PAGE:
Dog Care | Basic Health Check
Depending on the species and their stage of life, reptiles can be insectivores, herbivores, carnivores, or a combination. Many species will eat differently as a juvenile than as an adult. With so many options available, let Dr. Eva and her experienced Veterinary team help you choose the correct diet and supplements for your reptile.
For insectivores and carnivores, we recommend feeding your reptile in a separate container from their enclosure, as this will help decrease the association of your hand with food. Never leave a reptile unattended when feeding and remove food un-eaten food sources after 15-20 minutes to prevent injury to your pet.
Staple insects include horn worms, silk worms, and crickets; while butter worms, meal worms, and wax worms can be given occasionally as treats. These insects provide the diet with a proper balance of calcium to phosphorous in a ratio that should be as close to 2:1 as possible. Super worms should be avoided, as they contain an inappropriate ratio of calcium to phosphorus. Their mouthparts can also cause injury to your reptile.
Depending on the species, supplementation with a calcium vitamin, such as Reptivite calcium WITHOUT D3 is recommended daily. Further supplementation with a multivitamin that contains vitamin D3 is also recommended once-twice weekly. For a species that cannot produce their own vitamin D3, such as leopard geckos, use a calcium supplement WITH D3 daily.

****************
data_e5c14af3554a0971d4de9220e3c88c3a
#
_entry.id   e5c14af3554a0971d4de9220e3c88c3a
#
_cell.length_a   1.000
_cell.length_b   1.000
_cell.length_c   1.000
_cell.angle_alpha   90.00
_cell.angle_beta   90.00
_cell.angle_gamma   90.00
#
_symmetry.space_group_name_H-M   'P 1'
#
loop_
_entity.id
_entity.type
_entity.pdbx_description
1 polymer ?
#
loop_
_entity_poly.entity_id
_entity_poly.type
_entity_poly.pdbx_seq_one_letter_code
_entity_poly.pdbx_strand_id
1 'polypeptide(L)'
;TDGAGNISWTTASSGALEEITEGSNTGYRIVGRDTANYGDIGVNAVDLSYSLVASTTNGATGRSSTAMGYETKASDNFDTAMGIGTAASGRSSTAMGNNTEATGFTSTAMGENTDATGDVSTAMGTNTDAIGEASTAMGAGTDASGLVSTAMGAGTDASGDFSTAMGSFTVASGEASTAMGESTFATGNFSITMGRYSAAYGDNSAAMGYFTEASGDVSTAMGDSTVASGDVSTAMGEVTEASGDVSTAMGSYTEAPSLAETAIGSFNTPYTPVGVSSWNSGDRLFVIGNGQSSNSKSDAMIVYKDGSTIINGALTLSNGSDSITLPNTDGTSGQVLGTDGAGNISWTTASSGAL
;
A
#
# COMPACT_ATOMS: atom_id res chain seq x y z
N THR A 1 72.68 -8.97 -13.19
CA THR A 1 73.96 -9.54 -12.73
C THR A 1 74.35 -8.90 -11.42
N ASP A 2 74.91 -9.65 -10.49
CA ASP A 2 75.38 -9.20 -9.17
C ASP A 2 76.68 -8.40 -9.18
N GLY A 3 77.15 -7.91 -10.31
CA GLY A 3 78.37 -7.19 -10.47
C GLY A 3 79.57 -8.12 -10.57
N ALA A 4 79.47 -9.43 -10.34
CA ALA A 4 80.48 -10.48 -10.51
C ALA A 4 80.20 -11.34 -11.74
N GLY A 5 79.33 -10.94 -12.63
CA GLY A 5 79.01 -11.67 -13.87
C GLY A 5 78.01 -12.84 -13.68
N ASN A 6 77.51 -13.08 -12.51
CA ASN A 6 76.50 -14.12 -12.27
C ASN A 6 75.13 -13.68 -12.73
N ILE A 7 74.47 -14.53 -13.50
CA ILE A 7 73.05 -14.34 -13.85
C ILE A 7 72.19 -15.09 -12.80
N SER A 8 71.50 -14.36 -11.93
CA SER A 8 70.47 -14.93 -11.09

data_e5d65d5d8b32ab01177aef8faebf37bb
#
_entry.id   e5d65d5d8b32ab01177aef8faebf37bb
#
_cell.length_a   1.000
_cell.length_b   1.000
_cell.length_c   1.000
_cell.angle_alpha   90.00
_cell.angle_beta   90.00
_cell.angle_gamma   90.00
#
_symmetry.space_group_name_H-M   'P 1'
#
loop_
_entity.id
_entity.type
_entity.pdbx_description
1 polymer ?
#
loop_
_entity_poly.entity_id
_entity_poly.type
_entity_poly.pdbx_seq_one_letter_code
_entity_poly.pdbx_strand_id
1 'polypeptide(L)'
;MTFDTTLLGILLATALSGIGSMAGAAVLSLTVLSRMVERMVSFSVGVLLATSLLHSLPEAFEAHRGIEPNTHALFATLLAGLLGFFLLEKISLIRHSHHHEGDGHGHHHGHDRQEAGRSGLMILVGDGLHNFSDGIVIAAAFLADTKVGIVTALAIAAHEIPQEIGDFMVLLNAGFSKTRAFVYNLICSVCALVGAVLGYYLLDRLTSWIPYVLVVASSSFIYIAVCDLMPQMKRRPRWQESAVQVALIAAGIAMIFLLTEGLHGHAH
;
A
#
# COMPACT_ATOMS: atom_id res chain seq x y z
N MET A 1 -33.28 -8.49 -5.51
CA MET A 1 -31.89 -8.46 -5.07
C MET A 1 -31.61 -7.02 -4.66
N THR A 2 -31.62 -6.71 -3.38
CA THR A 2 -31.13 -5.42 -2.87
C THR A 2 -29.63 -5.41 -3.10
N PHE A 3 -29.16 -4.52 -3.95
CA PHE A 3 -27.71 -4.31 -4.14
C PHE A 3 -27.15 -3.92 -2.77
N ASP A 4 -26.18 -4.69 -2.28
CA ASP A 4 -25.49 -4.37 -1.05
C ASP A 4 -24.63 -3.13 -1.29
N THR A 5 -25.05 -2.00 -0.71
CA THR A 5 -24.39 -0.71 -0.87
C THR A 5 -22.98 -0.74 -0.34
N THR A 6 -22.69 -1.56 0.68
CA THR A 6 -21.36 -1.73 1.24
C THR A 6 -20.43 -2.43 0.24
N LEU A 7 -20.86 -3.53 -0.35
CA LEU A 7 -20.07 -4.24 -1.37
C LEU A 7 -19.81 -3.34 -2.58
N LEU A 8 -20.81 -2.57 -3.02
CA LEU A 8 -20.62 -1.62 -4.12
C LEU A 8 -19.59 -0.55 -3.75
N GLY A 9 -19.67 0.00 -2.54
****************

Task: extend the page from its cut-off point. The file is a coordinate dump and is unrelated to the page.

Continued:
To dust insects, place them in a bag with the powder and allow them to become coated. Insects will brush off the powder quickly so it is recommended to only dust those insects that will be immediately ingested.
Reptile species that eat whole prey, such as snakes, ingest a much more balanced form of nutrition. Depending on the species, frozen rodents gently thawed are recommended.
Reptiles that are fed a strict herbivorous diet suffer the highest nutritional deficiencies in calcium and protein, and therefore many species will eat both insects and veggies. Ratios of insects to vegetables vary between life stages, reproductive status, and species, so it is imperative you receive the right information for your specific reptile.
Dark, leafy greens such as collard greens, mustard greens, dandelions, and snap peas, are strongly recommended; while lettuce, spinach, and cabbages can be fed on occasion. We recommend feeding organic products when available to avoid pesticide intoxication.
Depending on the species, supplementation with a calcium vitamin, such as Reptivite calcium WITHOUT D3 is recommended daily. Further supplementation with a multivitamin that contains vitamin D3 is also recommended once-twice weekly.
Water should be available to all species and refreshed daily. Depending on species needs, a large shallow water disk helps increase humidity in the terrarium and provides a pool in which your reptile can soak without placing their head underwater.
We recommend using stage 5 reverse osmosis or bottled spring water, as the filtering process also contains a filter for protozoans, while keeping the important minerals normally found in water in your reptile’s diet. For comparison, Brita water filters are only stage 2, while distilled is stage 6 and contain no minerals.